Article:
City of White Rock officials are looking to get a better handle on the number of dogs in the city, as well as where their owners might like for them to be allowed.
Communications manager Farnaz Farrokhi confirmed Friday that a door-to-door survey was undertaken this month as “part of some of the steps the city is doing to have a better understanding of how many dogs are actually in White Rock as some dog owners are not aware of the requirements of the Animal Control and Licensing Bylaw.”
The survey included a question about dogs on the pier or promenade. And while that question sparked a lot of chatter on social media, Farrokhi said it does not mean that dogs may soon be allowed on the waterfront.
“The intent of the question was not to raise expectations regarding allowing dogs on the promenade but rather to engage our dog owners on where dogs are allowed,” she told Peace Arch News by email.
A question on the city’s off-leash dog park was also included in the survey, she noted.
On the Facebook site, If you live in South Surrey/White Rock, commenters in favour of dogs on the waterfront – which has been a hot topic many times over the years – expressed everything from being “ridiculously excited” that the city is considering it, to appeals to maintain the status quo.
“Keep them off the walkway and west beach please,” writes Michelle Zally, in a comment referencing a need for “real” leashes.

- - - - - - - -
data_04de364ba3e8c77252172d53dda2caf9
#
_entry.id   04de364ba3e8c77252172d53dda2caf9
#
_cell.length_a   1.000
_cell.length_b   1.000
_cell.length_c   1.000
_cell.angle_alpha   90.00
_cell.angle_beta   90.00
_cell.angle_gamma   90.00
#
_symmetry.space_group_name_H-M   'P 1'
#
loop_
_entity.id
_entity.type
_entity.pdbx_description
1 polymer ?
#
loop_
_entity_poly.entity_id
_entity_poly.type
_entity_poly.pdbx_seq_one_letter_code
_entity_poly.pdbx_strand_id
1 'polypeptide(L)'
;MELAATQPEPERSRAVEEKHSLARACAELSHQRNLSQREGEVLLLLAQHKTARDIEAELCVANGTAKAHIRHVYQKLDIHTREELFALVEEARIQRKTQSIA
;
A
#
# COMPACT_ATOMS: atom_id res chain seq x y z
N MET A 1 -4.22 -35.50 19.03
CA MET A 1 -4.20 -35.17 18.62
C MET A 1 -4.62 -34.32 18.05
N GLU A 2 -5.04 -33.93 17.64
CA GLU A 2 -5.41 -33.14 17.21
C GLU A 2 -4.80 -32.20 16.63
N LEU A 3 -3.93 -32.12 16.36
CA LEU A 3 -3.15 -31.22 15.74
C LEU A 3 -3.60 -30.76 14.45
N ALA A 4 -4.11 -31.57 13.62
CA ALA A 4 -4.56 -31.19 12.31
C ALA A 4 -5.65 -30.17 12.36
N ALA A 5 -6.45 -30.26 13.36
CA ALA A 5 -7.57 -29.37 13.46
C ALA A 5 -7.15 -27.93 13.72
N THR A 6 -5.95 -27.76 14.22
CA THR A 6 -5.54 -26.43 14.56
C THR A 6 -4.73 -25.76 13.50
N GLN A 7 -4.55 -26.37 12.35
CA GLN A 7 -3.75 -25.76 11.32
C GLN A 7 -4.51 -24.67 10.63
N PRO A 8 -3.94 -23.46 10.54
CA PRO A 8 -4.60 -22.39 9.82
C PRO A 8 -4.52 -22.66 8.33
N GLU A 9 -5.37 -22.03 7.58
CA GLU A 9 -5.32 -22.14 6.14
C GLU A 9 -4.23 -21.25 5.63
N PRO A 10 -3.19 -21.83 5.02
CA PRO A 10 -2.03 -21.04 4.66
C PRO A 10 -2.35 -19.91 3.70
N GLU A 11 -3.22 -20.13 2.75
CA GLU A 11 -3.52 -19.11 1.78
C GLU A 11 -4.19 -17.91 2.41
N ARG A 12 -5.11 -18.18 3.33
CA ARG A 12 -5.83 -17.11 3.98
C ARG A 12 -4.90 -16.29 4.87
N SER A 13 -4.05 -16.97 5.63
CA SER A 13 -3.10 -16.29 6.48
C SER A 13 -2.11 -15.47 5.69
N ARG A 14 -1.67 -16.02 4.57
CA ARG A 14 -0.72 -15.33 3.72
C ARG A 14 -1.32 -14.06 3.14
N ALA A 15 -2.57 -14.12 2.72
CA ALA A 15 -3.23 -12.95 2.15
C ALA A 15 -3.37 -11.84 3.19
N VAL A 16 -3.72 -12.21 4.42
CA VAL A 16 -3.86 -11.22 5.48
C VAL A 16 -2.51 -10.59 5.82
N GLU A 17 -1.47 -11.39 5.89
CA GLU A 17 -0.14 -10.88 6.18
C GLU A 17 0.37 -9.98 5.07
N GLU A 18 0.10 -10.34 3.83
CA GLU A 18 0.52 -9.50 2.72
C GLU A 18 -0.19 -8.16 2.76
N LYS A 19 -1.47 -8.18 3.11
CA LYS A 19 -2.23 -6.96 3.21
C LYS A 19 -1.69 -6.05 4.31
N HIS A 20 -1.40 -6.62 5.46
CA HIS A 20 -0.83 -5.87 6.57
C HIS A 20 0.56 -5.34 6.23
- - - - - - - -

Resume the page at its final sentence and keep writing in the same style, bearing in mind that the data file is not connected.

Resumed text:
Kari Olsen Mclennan noted that children and seniors often feel threatened by the “very normal actions of dogs.”
“The promenade can be very busy at times and unpredictable behaviour from some dogs add an extra challenge,” she writes.
Myrna Mason’s suggestion of a designated stretch of beach, or following the example set in Crescent Beach of allowing dogs in the off-season, received some support. “Makes sense to me – it works well in cb,” writes Betty Blanchette-Hovan.
Farrokhi said bylaw officers have advised that many dog owners aren’t aware that dogs are not allowed on White Rock’s promenade. She said the next step for the city will be to distribute an “educational brochure” to raise awareness, as well as record feedback from dog owners.
“So, the city’s continued focus will be getting a higher percentage of dogs licensed in White Rock and ensuring dog owners are aware of their responsibilities,” she said, noting the need for such a survey was discussed in a Dec. 12, 2016 corporate report.
The approach is similar to that conducted in Port Moody three years ago, which was successful in increasing the number of licensed dogs and educating owners, Farrokhi said.
“We hope to have similar successes as well.”